A recent survey has identified the world's most expensive cities or major housing markets. Here they are.
Which are the most expensive cities to live in? One survey The 14th Annual Demographia International Housing Affordability Survey analysed almost 300 urban markets of Australia, Canada, Hong Kong, China, Ireland, Japan, New Zealand, Singapore, the US, and the UK.
The survey doesn’t just look at the city with the most expensive prices. It rates cities based on what is called the “Median Multiple,” which is the median house price divided by the median household income.
Researchers found Rochester to be the most affordable major housing market, with a median multiple of 2.5. It is closely followed by Cincinnati and Cleveland (2.7); Oklahoma City, Pittsburgh, and Buffalo (2.8); St. Louis and Detroit (2.9), and Indianapolis and Grand Rapids (3.0).
In other words, if you plan on relocating, consider the US, and maybe avoid Australia; all of its major housing markets were deemed unaffordable. The survey found that there are 28 severely unaffordable major housing markets.
“There is an imperative to restore housing affordability,” writes Wendell Cox, one of the study’s authors. “The housing affordability crisis is a standard of living crisis and a poverty crisis.”
Most expensive housing in the world:
Here are the 10 most expensive major housing markets.
The World’s 10 Most Expensive Cities (Major Housing Markets) To Live In
10. London, UK
Median multiple: 8.5
In 1997, housing in London cost four times the annual earnings of the average joe. But in 2016, housing cost 12 times their annual earnings. (Quartz)
9. Auckland, New Zealand
Median multiple: 8.8
However, Auckland isn’t the most expensive city in New Zealand. That distinction belongs to Taraunga — though it isn’t considered a major housing market, its median multiple is at 8.9.
8. San Francisco, USA
Median multiple: 9.1
Because of the soaring housing prices in the state, California has a huge housing crisis. In San Francisco, wealthy homeowners are selling their homes to even wealthier new arrivals, pushing up the housing prices.
7. Honolulu, USA
Median multiple: 9.2
Because of Hawaii’s limited space for development, land prices are quite steep. And Hawaii’s capital is full of holiday homes for the wealthy, with very little options for locals.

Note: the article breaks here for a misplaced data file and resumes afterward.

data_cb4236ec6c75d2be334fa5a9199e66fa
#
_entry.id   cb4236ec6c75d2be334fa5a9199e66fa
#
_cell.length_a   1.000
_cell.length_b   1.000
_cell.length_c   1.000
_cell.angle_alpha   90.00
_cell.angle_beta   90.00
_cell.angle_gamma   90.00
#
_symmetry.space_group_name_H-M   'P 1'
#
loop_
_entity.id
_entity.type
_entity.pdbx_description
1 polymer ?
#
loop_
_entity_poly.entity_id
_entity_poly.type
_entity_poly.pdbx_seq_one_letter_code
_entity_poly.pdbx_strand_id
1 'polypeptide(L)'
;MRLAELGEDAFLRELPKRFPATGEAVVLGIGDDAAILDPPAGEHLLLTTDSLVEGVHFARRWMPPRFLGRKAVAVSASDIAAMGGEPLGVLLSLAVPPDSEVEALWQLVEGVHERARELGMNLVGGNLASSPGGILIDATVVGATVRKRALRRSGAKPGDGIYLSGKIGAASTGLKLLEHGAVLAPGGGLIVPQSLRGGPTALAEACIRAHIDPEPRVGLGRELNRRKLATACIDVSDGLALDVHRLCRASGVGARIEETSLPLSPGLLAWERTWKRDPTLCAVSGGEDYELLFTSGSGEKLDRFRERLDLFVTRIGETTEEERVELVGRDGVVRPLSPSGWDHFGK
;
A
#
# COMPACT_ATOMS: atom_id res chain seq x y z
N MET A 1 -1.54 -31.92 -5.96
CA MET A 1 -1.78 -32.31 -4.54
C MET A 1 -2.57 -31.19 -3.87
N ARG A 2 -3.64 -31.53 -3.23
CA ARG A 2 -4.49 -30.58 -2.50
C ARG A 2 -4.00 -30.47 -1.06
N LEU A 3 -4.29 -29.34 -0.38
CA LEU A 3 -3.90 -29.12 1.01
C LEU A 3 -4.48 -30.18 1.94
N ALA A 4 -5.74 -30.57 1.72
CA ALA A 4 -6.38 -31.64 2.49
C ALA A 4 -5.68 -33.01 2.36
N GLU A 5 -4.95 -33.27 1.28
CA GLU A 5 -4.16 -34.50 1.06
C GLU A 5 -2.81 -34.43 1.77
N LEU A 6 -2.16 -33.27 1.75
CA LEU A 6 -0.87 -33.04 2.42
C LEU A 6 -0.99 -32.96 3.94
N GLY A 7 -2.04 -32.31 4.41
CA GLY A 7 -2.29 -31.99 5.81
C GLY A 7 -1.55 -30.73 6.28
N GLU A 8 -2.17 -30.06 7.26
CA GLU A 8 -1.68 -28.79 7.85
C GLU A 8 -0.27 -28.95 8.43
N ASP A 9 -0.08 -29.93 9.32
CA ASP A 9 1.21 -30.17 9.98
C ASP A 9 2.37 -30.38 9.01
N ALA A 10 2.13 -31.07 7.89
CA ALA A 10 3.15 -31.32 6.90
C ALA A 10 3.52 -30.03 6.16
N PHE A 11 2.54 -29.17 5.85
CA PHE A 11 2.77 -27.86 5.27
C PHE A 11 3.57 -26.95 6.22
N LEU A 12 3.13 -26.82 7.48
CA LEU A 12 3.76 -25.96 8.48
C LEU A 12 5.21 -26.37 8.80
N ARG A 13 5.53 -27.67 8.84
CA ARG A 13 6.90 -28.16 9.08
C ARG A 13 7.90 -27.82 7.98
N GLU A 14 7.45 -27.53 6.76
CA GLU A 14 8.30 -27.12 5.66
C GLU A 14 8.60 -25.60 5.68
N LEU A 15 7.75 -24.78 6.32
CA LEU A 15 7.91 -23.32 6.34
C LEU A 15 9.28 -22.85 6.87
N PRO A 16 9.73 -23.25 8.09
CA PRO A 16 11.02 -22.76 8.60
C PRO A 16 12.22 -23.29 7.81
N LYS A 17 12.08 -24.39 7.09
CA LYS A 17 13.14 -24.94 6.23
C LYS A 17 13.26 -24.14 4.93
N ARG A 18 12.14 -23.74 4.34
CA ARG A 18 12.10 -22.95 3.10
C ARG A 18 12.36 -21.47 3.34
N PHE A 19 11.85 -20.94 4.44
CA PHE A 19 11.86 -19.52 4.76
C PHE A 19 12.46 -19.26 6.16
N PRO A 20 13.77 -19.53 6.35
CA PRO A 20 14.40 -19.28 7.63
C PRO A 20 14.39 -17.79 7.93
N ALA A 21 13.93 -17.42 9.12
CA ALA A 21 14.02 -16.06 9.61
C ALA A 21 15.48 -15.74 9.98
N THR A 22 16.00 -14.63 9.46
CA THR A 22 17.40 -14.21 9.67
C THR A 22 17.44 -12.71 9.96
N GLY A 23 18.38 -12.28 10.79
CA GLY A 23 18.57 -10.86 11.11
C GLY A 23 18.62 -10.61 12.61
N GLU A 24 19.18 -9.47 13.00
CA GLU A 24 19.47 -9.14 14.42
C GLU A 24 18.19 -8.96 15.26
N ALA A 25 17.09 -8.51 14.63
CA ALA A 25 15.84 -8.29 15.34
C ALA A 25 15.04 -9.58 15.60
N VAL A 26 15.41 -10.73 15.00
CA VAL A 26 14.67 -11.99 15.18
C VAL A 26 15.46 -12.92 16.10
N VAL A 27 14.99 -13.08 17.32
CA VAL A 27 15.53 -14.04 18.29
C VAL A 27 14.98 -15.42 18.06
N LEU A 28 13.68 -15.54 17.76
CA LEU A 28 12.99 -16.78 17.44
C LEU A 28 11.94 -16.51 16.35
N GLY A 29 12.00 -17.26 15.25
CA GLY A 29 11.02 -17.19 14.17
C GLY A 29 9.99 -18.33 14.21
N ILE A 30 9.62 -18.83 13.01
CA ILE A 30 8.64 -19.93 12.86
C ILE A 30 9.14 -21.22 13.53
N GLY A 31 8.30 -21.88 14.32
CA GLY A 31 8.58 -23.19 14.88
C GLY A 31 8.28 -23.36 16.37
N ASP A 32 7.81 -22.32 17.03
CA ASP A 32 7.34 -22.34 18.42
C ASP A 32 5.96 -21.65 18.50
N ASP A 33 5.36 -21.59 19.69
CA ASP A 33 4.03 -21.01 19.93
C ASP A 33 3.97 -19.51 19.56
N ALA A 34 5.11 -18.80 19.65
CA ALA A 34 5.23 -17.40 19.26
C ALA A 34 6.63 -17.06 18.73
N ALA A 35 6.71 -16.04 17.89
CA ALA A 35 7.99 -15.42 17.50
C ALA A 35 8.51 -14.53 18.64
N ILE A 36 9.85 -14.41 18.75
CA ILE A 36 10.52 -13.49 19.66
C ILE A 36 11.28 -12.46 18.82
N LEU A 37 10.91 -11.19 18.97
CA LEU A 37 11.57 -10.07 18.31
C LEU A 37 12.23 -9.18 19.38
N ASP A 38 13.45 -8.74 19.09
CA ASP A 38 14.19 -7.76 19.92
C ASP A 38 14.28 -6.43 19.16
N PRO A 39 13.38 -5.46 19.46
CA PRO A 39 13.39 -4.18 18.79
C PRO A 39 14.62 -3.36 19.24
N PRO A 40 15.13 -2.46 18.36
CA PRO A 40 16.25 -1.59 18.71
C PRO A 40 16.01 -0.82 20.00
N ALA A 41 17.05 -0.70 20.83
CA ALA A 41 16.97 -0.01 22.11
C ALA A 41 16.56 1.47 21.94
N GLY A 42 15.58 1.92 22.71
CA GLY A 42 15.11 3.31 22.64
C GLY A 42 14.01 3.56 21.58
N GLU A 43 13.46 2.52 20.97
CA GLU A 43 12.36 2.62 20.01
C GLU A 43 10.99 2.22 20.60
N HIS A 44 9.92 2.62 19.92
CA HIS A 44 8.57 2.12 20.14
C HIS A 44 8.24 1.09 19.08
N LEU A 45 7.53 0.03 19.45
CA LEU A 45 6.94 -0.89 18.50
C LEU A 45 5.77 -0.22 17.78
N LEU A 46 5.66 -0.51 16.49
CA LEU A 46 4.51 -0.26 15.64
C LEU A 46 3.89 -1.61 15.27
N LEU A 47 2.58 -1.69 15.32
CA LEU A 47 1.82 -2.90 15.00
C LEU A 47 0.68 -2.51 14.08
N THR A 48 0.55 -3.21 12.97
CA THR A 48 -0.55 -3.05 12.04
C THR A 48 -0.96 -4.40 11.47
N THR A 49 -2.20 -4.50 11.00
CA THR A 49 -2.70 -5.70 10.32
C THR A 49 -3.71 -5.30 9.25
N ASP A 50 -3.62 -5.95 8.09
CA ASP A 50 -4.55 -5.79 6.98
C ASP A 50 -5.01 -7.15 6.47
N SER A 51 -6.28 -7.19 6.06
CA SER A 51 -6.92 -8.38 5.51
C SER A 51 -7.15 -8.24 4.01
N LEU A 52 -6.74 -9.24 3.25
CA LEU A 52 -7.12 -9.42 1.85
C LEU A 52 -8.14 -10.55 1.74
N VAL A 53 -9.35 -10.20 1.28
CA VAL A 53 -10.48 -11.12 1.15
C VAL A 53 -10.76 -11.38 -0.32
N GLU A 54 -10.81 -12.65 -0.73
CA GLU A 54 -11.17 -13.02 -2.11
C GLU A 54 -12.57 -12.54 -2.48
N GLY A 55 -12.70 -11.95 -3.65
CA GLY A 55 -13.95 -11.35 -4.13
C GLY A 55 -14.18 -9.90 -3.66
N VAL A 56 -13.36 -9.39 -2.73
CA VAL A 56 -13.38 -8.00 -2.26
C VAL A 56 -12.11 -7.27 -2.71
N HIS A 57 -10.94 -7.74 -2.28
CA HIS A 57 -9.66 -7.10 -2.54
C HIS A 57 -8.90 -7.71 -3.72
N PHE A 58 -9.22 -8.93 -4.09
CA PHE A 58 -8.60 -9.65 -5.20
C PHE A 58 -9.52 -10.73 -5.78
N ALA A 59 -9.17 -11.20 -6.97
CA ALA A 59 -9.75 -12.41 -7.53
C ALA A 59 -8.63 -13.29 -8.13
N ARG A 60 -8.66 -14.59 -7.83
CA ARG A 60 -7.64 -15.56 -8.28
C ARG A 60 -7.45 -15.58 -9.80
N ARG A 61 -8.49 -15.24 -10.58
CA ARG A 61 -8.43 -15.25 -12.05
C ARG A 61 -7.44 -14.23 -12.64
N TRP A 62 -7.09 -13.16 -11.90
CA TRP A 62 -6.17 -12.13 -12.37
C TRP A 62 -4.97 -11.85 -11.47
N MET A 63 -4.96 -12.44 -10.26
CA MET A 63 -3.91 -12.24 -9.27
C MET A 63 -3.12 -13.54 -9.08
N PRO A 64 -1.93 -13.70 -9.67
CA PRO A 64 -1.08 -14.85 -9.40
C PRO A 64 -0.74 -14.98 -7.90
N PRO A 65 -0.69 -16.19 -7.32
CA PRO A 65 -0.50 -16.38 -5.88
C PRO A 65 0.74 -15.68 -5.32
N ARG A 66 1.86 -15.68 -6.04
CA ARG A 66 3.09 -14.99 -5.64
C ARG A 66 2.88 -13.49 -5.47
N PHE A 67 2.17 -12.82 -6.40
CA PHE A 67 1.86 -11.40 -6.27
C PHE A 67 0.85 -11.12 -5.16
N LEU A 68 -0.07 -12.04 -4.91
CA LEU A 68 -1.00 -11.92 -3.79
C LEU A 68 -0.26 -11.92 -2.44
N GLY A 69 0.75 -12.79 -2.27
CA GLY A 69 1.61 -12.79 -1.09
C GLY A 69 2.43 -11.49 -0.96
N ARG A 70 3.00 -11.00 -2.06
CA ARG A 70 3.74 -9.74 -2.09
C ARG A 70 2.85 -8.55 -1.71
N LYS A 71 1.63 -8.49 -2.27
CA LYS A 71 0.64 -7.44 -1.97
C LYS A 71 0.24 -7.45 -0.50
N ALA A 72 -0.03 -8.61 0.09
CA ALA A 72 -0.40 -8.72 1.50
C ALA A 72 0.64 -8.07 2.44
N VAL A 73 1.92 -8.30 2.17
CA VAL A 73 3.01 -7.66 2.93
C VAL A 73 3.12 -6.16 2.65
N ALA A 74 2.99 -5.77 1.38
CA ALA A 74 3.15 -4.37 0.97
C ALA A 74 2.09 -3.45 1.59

6. Los Angeles, USA
Median multiple: 9.4
The median cost of a house in LA is at nearly half a million dollars, which is why more than half of LA residents rent. Wall Street Journal and Economist contributor Lauren Schuker Blum calls it a situation of “housing misery.” (Zocalo)
5. Melbourne, Australia
Median multiple: 9.9
Rents in Melbourne are rising faster than incomes, forcing people to move into share houses or move back in with their parents. The rental problem has been worsened by wealthier individuals looking for more affordable options, pricing out lower earners. (Domain)
4. San Jose, USA
Median multiple: 10.3
Located right in Silicon Valley, San Jose’s housing prices have skyrocketed as the job market has grown. Housing prices in the Bay Area have increased so much that even engineers are being priced out and moving to greener (read: more affordable) pastures like Seattle and Portland. (Business Insider)
3. Vancouver, Canada
Median multiple: 12.6
Why is Vancouver’s median multiple so high? Though housing prices in Vancouver are cheaper than in Manhattan and San Francisco, the average Vancouverian’s wages are lower.
2. Sydney, Australia
Median multiple: 12.9
Because of policies aimed to curb the growth of housing areas, land and house prices in Sydney are sky-high. UBS also ranked Sydney’s property market as the fourth-riskiest in the world in its global bubble index. (News.com.au)
1. Hong Kong, China
Median multiple: 19.4
Hong Kong is the fourth most densely populated among sovereign states or territories. There’s very little liveable land left in Hong Kong, and what’s left is controlled by the government. (CNBC)
Have you visited or even lived in any of the world’s most expensive cities? Let us know about your experiences in the comments!
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